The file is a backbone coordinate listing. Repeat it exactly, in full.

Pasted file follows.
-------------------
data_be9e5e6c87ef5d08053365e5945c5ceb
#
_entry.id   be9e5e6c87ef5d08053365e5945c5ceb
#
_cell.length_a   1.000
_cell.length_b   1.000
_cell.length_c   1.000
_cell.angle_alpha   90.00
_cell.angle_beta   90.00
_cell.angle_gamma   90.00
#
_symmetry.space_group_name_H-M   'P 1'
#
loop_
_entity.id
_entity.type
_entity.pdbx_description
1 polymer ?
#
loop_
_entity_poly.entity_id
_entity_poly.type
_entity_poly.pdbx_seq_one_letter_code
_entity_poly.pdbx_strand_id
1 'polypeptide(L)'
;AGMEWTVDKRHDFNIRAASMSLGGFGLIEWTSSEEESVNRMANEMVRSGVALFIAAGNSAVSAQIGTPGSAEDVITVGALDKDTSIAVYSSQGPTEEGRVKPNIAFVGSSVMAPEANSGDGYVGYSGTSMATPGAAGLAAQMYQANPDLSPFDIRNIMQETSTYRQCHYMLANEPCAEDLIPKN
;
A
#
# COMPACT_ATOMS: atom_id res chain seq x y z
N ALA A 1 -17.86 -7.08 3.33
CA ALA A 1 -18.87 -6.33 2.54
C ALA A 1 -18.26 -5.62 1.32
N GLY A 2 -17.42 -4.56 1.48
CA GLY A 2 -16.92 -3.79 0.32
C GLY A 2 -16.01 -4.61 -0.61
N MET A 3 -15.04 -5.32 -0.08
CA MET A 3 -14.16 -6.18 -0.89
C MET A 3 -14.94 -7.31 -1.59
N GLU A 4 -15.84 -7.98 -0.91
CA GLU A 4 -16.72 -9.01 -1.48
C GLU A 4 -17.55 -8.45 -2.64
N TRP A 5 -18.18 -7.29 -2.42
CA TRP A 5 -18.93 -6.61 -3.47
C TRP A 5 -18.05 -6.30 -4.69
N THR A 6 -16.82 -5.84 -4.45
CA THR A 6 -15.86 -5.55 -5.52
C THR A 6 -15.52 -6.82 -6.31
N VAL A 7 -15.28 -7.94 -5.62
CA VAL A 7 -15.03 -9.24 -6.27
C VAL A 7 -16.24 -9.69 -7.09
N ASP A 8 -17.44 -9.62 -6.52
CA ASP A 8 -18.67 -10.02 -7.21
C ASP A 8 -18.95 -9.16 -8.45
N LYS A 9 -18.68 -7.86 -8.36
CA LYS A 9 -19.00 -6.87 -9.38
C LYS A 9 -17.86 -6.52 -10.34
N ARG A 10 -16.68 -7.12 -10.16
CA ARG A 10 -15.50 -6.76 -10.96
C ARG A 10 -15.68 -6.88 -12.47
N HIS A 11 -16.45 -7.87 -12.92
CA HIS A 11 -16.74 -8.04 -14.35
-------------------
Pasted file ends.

data_be9e5e6c87ef5d08053365e5945c5ceb
#
_entry.id   be9e5e6c87ef5d08053365e5945c5ceb
#
_cell.length_a   1.000
_cell.length_b   1.000
_cell.length_c   1.000
_cell.angle_alpha   90.00
_cell.angle_beta   90.00
_cell.angle_gamma   90.00
#
_symmetry.space_group_name_H-M   'P 1'
#
loop_
_entity.id
_entity.type
_entity.pdbx_description
1 polymer ?
#
loop_
_entity_poly.entity_id
_entity_poly.type
_entity_poly.pdbx_seq_one_letter_code
_entity_poly.pdbx_strand_id
1 'polypeptide(L)'
;AGMEWTVDKRHDFNIRAASMSLGGFGLIEWTSSEEESVNRMANEMVRSGVALFIAAGNSAVSAQIGTPGSAEDVITVGALDKDTSIAVYSSQGPTEEGRVKPNIAFVGSSVMAPEANSGDGYVGYSGTSMATPGAAGLAAQMYQANPDLSPFDIRNIMQETSTYRQCHYMLANEPCAEDLIPKN
;
A
#
# COMPACT_ATOMS: atom_id res chain seq x y z
N ALA A 1 -17.86 -7.08 3.33
CA ALA A 1 -18.87 -6.33 2.54
C ALA A 1 -18.26 -5.62 1.32
N GLY A 2 -17.42 -4.56 1.48
CA GLY A 2 -16.92 -3.79 0.32
C GLY A 2 -16.01 -4.61 -0.61
N MET A 3 -15.04 -5.32 -0.08
CA MET A 3 -14.16 -6.18 -0.89
C MET A 3 -14.94 -7.31 -1.59
N GLU A 4 -15.84 -7.98 -0.91
CA GLU A 4 -16.72 -9.01 -1.48
C GLU A 4 -17.55 -8.45 -2.64
N TRP A 5 -18.18 -7.29 -2.42
CA TRP A 5 -18.93 -6.61 -3.47
C TRP A 5 -18.05 -6.30 -4.69
N THR A 6 -16.82 -5.84 -4.45
CA THR A 6 -15.86 -5.55 -5.52
C THR A 6 -15.52 -6.82 -6.31
N VAL A 7 -15.28 -7.94 -5.62
CA VAL A 7 -15.03 -9.24 -6.27
C VAL A 7 -16.24 -9.69 -7.09
N ASP A 8 -17.44 -9.62 -6.52
CA ASP A 8 -18.67 -10.02 -7.21
C ASP A 8 -18.95 -9.16 -8.45
N LYS A 9 -18.68 -7.86 -8.36
CA LYS A 9 -19.00 -6.87 -9.38
C LYS A 9 -17.86 -6.52 -10.34
N ARG A 10 -16.68 -7.12 -10.16
CA ARG A 10 -15.50 -6.76 -10.96
C ARG A 10 -15.68 -6.88 -12.47
N HIS A 11 -16.45 -7.87 -12.92
CA HIS A 11 -16.74 -8.04 -14.35